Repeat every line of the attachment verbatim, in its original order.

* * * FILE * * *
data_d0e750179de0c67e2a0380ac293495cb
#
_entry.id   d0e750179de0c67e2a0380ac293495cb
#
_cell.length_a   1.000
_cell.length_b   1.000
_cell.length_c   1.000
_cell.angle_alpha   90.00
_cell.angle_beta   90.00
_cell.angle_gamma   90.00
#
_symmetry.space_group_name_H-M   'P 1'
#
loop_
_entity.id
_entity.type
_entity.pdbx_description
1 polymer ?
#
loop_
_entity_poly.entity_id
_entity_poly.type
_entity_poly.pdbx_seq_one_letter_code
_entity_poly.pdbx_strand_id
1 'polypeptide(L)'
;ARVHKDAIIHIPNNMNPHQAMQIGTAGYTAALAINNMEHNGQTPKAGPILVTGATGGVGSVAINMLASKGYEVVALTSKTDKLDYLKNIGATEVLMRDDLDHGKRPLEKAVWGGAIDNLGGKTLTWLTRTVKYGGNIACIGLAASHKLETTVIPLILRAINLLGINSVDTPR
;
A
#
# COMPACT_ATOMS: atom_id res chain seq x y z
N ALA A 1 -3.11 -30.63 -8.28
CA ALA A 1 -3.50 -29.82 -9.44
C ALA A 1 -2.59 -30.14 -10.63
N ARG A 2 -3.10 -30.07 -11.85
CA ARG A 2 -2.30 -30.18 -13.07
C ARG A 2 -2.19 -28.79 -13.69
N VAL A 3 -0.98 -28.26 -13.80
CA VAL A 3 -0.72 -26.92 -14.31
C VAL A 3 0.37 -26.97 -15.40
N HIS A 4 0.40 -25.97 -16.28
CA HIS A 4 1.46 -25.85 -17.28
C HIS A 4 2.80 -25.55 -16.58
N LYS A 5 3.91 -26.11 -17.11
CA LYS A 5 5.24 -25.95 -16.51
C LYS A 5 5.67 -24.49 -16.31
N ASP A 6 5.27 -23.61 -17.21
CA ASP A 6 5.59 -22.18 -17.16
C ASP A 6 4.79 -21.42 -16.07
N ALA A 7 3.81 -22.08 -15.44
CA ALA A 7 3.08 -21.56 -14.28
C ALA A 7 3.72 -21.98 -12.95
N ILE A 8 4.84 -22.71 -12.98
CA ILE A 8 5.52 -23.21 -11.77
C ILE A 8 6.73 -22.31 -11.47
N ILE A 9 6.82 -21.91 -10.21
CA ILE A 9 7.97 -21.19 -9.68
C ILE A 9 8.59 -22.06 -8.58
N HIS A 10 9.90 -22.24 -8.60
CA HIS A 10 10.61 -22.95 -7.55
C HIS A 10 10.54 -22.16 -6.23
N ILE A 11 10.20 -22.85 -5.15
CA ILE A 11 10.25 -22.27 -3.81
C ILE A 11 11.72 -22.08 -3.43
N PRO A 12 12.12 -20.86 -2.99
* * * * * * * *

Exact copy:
data_d0e750179de0c67e2a0380ac293495cb
#
_entry.id   d0e750179de0c67e2a0380ac293495cb
#
_cell.length_a   1.000
_cell.length_b   1.000
_cell.length_c   1.000
_cell.angle_alpha   90.00
_cell.angle_beta   90.00
_cell.angle_gamma   90.00
#
_symmetry.space_group_name_H-M   'P 1'
#
loop_
_entity.id
_entity.type
_entity.pdbx_description
1 polymer ?
#
loop_
_entity_poly.entity_id
_entity_poly.type
_entity_poly.pdbx_seq_one_letter_code
_entity_poly.pdbx_strand_id
1 'polypeptide(L)'
;ARVHKDAIIHIPNNMNPHQAMQIGTAGYTAALAINNMEHNGQTPKAGPILVTGATGGVGSVAINMLASKGYEVVALTSKTDKLDYLKNIGATEVLMRDDLDHGKRPLEKAVWGGAIDNLGGKTLTWLTRTVKYGGNIACIGLAASHKLETTVIPLILRAINLLGINSVDTPR
;
A
#
# COMPACT_ATOMS: atom_id res chain seq x y z
N ALA A 1 -3.11 -30.63 -8.28
CA ALA A 1 -3.50 -29.82 -9.44
C ALA A 1 -2.59 -30.14 -10.63
N ARG A 2 -3.10 -30.07 -11.85
CA ARG A 2 -2.30 -30.18 -13.07
C ARG A 2 -2.19 -28.79 -13.69
N VAL A 3 -0.98 -28.26 -13.80
CA VAL A 3 -0.72 -26.92 -14.31
C VAL A 3 0.37 -26.97 -15.40
N HIS A 4 0.40 -25.97 -16.28
CA HIS A 4 1.46 -25.85 -17.28
C HIS A 4 2.80 -25.55 -16.58
N LYS A 5 3.91 -26.11 -17.11
CA LYS A 5 5.24 -25.95 -16.51
C LYS A 5 5.67 -24.49 -16.31
N ASP A 6 5.27 -23.61 -17.21
CA ASP A 6 5.59 -22.18 -17.16
C ASP A 6 4.79 -21.42 -16.07
N ALA A 7 3.81 -22.08 -15.44
CA ALA A 7 3.08 -21.56 -14.28
C ALA A 7 3.72 -21.98 -12.95
N ILE A 8 4.84 -22.71 -12.98
CA ILE A 8 5.52 -23.21 -11.77
C ILE A 8 6.73 -22.31 -11.47
N ILE A 9 6.82 -21.91 -10.21
CA ILE A 9 7.97 -21.19 -9.68
C ILE A 9 8.59 -22.06 -8.58
N HIS A 10 9.90 -22.24 -8.60
CA HIS A 10 10.61 -22.95 -7.55
C HIS A 10 10.54 -22.16 -6.23
N ILE A 11 10.20 -22.85 -5.15
CA ILE A 11 10.25 -22.27 -3.81
C ILE A 11 11.72 -22.08 -3.43
N PRO A 12 12.12 -20.86 -2.99